Klinger told SeCoy that he remembered that each body was about four feet in length. One was uninjured and one was badly burned with the face frozen in an anguished expression. The bodies were turned around by medical personnel while being photographed and filmed. The eyes had layered membranes, more like, he said, “optical instruments.” There was no visible genitalia and their skin appeared fabric-like.


Two supporting stories to Klinger’s are from a USG R&D consultant and from a former Project Blue Book Director:


Klinger had also said of the corpses that they were “very slim and their skeletons, torsos, and insides were constructed like that of insects.” This very point was also made by Dr. Robert Sarbacher, US R&D Board consultant in the 1940s, to researcher William Steinman in 1983. Steinman had written Sarbacher decades after Sarbacher was found to have written a letter to Canadian Senior Engineer Wilbur Smith that he had been aware of the ET recovery program for some years. Sarbacher stated that he “got the impression” that “the aliens were lightweight” and that they were “constructed like certain insects.”


Klinger mentioning a burned alien body is also interesting. Oblique confirmation of Klinger’s claim comes from none other than former Project Blue Book Director Robert Friend, who died recently at 99. Out of nowhere, Friend said to researcher James Fox, when discussing Roswell and possible bodies, “If they had a burned body they would have gone to Texas where they have a facility for that.” But Fox had never mentioned anything at any time to Friend about a burned body having been found at the crash site. Friend, an honorable man and true hero, has long been rumored to have known a bit more than he ever let on about the government, the phenomena and Roswell.



The idea of a “Hangar 18” on the premises of Wright-Patterson which has held extraterrestrial items has been part of crash saucer legend for decades. This author, as reported in the book, wanted to get to the bottom of where this idea originally came from. I located the director and co-creator of the movie “Hangar 18” starring Darren McGavin, Robert Vaughn and Gary Collins. James L. Conway was reached by me to discuss the origins of his 1980 movie about a crashed saucer in Arizona, stored in a secret Air Force hangar. Speaking of his 1980 release, he told me that he “does not really remember” the exact time when he first heard the term Hangar 18. But he did say that it was “sometime in the early 1970s” and that it was related to “talk of a UFO crash in the Southwest.” The movie was a moderate success at the time and helped to cement the mysterious “Hangar 18” into the public consciousness.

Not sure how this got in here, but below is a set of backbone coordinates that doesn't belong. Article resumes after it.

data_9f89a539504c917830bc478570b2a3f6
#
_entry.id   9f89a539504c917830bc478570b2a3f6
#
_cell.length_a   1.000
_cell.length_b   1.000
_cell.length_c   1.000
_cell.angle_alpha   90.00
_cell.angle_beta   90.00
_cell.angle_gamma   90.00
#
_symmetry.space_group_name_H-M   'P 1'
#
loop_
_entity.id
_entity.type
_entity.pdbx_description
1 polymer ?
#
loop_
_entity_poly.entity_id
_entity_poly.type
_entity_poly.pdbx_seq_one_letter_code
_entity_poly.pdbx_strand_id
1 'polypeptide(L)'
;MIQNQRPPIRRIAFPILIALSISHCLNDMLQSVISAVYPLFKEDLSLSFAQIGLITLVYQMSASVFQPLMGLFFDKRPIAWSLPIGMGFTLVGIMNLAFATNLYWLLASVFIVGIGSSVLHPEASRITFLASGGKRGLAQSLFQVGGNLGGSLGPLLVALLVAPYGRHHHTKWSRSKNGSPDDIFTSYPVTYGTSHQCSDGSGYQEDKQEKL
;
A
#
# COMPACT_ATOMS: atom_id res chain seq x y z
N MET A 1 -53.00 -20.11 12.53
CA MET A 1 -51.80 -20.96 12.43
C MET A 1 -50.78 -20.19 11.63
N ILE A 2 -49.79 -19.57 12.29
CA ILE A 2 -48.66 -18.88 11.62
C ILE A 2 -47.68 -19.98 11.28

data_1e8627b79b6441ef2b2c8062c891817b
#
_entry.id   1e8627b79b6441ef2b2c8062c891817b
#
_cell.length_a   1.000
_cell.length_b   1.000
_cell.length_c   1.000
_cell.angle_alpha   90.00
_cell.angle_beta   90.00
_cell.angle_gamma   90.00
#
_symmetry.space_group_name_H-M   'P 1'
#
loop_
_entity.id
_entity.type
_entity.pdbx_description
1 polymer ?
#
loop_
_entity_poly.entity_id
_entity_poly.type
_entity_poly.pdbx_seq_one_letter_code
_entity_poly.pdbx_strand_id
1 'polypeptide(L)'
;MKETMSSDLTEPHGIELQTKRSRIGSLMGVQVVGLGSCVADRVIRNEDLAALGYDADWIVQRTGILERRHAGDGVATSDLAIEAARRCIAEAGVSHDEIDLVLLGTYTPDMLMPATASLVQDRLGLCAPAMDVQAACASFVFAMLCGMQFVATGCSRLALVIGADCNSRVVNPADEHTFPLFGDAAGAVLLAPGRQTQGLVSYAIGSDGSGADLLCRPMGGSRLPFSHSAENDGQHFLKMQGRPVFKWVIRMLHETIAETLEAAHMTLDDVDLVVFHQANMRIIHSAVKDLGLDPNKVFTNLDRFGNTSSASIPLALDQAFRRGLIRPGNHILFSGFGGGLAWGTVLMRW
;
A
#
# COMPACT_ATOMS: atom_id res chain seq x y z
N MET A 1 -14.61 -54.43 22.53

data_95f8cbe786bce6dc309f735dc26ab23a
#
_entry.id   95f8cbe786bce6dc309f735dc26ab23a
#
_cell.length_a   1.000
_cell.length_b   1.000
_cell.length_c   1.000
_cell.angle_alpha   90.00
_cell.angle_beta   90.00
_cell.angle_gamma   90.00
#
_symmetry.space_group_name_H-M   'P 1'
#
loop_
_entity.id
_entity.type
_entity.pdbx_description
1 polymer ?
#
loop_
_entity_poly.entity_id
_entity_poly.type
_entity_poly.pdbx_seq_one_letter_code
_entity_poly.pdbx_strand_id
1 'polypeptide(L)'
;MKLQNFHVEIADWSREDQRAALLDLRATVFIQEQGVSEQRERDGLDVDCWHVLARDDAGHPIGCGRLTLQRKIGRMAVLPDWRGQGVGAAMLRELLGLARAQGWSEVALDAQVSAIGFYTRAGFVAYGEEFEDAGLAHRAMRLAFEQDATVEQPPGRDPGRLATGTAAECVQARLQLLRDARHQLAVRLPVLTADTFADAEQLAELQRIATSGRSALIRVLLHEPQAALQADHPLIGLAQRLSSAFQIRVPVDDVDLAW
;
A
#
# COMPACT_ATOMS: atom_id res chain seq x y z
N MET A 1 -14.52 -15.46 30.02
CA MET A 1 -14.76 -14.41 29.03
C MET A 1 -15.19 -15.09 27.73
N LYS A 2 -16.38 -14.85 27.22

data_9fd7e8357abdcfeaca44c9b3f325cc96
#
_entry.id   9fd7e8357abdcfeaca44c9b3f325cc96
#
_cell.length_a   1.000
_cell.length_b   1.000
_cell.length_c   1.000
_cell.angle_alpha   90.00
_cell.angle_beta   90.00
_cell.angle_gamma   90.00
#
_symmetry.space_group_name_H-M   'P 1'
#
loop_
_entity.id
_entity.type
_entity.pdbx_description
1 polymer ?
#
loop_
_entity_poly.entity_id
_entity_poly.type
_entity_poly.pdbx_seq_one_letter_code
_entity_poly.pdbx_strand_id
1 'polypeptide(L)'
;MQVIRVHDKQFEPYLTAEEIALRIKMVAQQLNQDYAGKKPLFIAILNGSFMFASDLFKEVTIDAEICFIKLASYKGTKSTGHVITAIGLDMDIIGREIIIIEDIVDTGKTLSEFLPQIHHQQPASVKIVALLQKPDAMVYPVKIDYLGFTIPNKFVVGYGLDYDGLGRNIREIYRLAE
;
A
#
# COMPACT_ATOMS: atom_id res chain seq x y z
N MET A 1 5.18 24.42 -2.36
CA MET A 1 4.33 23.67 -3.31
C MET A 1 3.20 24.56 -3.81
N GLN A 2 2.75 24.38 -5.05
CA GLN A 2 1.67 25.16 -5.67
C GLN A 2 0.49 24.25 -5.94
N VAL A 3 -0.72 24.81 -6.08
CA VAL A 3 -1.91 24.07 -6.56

Author Tom Carey was fascinated by all of this. After we talked, he began to reflect on prior testimony about base facilities and where he himself may have first heard the term “Hangar 18”. Reading an article obliquely referencing “a UFOlogist who in 1974” spoke of sources telling him of stored saucers in a “Hangar 18” at Wright, Carey had an epiphany. The man who had spread these very early stories was one “Professor Robert Spencer Carr” who was an instructor at a small college in Florida and was active in the UFO group MUFON in the 1970s. It is now rather certain that Conway’s source of inspiration for titling his movie “Hangar 18” is Robert Spencer Carr!